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Browsing: Diary of John Quincy Adams, Volume 1


Docno: ADMS-03-01-02-0008-0001-0017

Author: Adams, John Quincy
Date: 1786-01-17

17th.

An extreme cold day. I regretted much, not having my thermometer with me, to see the Proportion, between the severity of the weather in St. Petersburg, and here. My Brother Charles, and Cousin Cranch, arrived here in the forenoon. They came yesterday from Braintree, as far as Andover. My Brother's coming, was the more agreeable, for being in some measure unexpected. We pass'd the Evening at Mr. White's. Eliza, went to the Assembly: the first this Season, because, it has been delay'd for some time, by the misfortune in Mr. Duncan's family. There has been a great complaining, among the old-womanish People in town, on this Subject: Superstition of some kind will prevail with mankind every where. Mr. Smith the minister of the Baptist Society in this Town, is violently opposed to dancing. It is in his mind, of itself an heinous sin. He has preached a Sermon himself, and hands about among his Parishioners, a printed one, inculcating this Principle, and there are many People, here, so warped in Prejudice, that they are really perswaded, they should incur the divine displeasure, as much by dancing, as by stealing, or perhaps, committing murder. Besides this there are many who, do not participate of the diversion, and are envious to see others amusing themselves. Their pretended reasons for disapproving an assembly are, that it is an idle expence, which many of the subscribers cannot afford; that it renders them unfit for business the next day, or that it makes them keep bad hours. This is nothing more, than meddling, in the affairs of other People, which mankind in general are too prone to. Some sillier than all the rest find fault, with the time of day, that is chosen, and an old woman, wisely told Mr. Shaw, that It was a dark purpose, and therefore they took a dark time. How one of { 390 } the most innocent, and rational amusements, that was ever invented, can find, so many opposers is somewhat mysterious. But the mind of man is too often dispossed, to strain at a gnat and swallow a camel. However, the Subscribers wisely take no notice, of all these things, but go on, their own way, and despise all these senseless clamours.

Docno: ADMS-03-01-02-0008-0001-0018

Author: Adams, John Quincy
Date: 1786-01-18

18th.

The severest day we have had this Season. Did not stir out of the house, all day. Nancy, perceiving, that the cold had very much abated went out, and dined: but when she return'd again in the Evening, discovered, that the Cold, had been rather increasing continually than otherwise. I could not write in the Evening, which was past in conversation with my Cousin and Brother.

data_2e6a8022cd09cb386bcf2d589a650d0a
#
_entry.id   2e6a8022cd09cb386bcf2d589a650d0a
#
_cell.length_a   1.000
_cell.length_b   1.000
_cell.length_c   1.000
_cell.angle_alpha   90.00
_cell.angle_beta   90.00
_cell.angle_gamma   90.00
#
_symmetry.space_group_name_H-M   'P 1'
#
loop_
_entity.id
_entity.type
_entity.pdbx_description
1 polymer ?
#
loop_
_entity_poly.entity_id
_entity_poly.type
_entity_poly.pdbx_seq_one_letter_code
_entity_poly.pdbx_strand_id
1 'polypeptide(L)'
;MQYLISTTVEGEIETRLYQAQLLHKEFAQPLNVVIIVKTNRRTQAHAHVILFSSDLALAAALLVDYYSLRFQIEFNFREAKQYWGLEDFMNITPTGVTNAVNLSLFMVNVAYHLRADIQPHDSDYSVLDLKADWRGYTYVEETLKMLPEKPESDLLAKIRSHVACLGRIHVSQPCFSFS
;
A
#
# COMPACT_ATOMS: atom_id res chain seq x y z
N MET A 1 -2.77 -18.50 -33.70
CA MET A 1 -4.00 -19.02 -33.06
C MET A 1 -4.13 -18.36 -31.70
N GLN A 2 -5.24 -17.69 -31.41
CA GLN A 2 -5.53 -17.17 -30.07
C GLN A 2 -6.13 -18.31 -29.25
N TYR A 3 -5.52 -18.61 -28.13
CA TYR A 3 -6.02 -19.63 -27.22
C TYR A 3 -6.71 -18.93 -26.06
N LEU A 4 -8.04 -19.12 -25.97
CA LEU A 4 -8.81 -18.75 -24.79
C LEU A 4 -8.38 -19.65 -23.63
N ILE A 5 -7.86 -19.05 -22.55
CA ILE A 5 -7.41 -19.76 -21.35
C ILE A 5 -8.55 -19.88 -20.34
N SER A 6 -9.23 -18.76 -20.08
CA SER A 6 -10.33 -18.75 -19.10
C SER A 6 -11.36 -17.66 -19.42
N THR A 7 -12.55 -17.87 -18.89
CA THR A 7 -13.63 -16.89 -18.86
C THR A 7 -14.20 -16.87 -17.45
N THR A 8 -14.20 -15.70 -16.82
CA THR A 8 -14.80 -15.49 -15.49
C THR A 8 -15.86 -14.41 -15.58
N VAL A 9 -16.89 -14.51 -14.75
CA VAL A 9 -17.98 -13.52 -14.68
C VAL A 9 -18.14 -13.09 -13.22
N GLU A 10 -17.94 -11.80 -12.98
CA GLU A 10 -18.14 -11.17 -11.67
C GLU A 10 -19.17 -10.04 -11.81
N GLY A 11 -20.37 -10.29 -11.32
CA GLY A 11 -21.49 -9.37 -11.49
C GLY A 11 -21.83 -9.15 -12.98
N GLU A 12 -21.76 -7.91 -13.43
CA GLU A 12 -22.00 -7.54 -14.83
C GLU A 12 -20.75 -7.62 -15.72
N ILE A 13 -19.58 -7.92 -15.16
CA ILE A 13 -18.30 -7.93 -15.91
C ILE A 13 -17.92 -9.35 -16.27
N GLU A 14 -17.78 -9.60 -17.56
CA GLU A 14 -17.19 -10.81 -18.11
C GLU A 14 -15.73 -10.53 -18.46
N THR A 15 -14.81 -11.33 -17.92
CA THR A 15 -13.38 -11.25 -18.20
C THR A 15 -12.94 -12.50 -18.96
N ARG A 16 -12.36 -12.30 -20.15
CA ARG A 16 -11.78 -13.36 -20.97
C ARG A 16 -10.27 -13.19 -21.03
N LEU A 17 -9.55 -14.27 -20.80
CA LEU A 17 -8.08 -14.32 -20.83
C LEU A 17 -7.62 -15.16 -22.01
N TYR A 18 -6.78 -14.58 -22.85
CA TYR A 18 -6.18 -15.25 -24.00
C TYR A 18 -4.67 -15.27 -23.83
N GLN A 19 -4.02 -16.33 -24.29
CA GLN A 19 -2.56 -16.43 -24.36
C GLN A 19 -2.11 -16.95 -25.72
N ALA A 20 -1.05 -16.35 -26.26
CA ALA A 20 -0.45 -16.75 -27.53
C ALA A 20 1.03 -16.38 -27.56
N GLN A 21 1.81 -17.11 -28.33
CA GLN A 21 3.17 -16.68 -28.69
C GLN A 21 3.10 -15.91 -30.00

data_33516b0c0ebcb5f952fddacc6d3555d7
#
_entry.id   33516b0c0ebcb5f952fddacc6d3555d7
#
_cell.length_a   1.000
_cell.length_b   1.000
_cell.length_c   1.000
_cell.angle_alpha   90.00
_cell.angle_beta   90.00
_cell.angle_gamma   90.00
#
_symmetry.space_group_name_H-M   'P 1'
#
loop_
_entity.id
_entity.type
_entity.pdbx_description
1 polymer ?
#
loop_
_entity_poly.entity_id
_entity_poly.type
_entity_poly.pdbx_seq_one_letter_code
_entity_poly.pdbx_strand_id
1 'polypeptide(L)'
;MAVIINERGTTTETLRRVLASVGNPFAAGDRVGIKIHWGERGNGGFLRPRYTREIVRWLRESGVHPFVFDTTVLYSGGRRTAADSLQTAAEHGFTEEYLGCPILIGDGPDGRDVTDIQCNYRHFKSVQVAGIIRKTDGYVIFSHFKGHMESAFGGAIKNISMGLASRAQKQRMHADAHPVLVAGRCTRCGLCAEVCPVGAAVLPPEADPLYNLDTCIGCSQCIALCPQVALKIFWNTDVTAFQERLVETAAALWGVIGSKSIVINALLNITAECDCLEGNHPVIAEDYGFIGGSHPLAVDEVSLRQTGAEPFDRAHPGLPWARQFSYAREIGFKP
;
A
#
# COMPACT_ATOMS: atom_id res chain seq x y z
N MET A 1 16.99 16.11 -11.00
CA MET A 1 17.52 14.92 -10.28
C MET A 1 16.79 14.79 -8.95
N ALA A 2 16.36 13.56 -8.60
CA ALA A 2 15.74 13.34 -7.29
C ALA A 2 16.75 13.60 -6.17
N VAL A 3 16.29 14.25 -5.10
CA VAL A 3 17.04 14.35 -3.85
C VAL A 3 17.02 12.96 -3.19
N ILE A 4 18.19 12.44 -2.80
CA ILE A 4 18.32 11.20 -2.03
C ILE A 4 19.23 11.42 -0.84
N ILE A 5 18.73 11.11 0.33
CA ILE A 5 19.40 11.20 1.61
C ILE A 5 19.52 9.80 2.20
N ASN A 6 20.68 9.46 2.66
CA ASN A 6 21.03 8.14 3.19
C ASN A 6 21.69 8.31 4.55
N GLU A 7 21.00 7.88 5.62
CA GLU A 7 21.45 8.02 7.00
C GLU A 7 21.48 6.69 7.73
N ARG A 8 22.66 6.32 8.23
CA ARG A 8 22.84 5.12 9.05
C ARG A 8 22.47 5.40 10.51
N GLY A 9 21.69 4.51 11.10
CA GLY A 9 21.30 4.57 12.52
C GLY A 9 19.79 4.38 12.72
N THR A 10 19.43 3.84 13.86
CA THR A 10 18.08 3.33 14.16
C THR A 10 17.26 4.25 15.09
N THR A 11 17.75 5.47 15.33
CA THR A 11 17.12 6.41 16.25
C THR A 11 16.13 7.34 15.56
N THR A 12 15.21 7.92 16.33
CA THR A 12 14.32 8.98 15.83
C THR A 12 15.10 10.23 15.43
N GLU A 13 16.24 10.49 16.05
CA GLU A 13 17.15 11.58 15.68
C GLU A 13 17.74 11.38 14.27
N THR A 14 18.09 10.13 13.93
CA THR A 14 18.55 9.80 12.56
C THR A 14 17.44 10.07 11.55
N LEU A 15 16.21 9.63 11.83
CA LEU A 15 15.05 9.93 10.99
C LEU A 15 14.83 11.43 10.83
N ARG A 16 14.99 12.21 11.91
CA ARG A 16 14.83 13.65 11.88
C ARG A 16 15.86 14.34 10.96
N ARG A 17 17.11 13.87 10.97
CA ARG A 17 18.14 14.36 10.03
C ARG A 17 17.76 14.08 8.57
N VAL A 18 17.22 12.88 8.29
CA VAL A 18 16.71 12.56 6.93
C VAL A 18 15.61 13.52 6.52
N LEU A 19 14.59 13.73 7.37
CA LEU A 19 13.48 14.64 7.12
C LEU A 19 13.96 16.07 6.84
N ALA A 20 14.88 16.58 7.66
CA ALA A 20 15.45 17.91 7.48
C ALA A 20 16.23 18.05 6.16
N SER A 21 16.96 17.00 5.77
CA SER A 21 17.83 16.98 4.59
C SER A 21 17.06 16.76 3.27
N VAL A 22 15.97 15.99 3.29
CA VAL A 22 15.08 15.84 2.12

Docno: ADMS-03-01-02-0008-0001-0019

Author: Adams, John Quincy
Date: 1786-01-19

19th.

The Cold has not been so violent this day, as the two former. Mr. and Mrs. Shaw, Miss Nancy and myself dined at Mr. N: Bradley's. This family is said to be remarkable for oddity. I was told I should have the greatest difficulty to keep my Countenance. There was indeed something singular in all of them, but nothing, that I thought very extraordinary. Every Nation has certain Customs peculiar to itself, and is not ridiculed for it. I do not see, why, every little singularity in a family should be laughed at.
I went after dinner to see Mr. Thaxter, at his office, and staid with him till 8 in the Evening, and pass'd my time very agreeably, as I always do, when with him alone. Mr. Harrod1 was there, an hour or two: the first time I have ever been in Company with him. Studied the Epodes, in the Night; I do not admire them so much as the rest of their author's works. It would be much for his Reputation, I think, if some of them, were destroy'd, or left out of the Collections of his writings.

Much less can that obtain a place,

At which a virgin hides her face.2

No fame, can justify, such gross indecency as some of these Poems exhibit, and which if they came from any one else, would be called infamous. An officer who should behave, as a dastard, { 391 } would not escape being broke, because upon former occasions, he had given proofs of great intrepidity.
1. Joseph Harrod (ca. 1748–1828), whose daughter Ann married TBA in 1805.
2. Abraham Cowley, “Ode. Of Wit,” lines [45–46] (Works, 11th edn., 3 vols., London, 1710–1711, 1:4, at MQA).
Cite web page as: Founding Families: Digital Editions of the Papers of the Winthrops and the Adamses, ed.C. James Taylor. Boston: Massachusetts Historical Society, 2014.
http://www.masshist.org/apde2/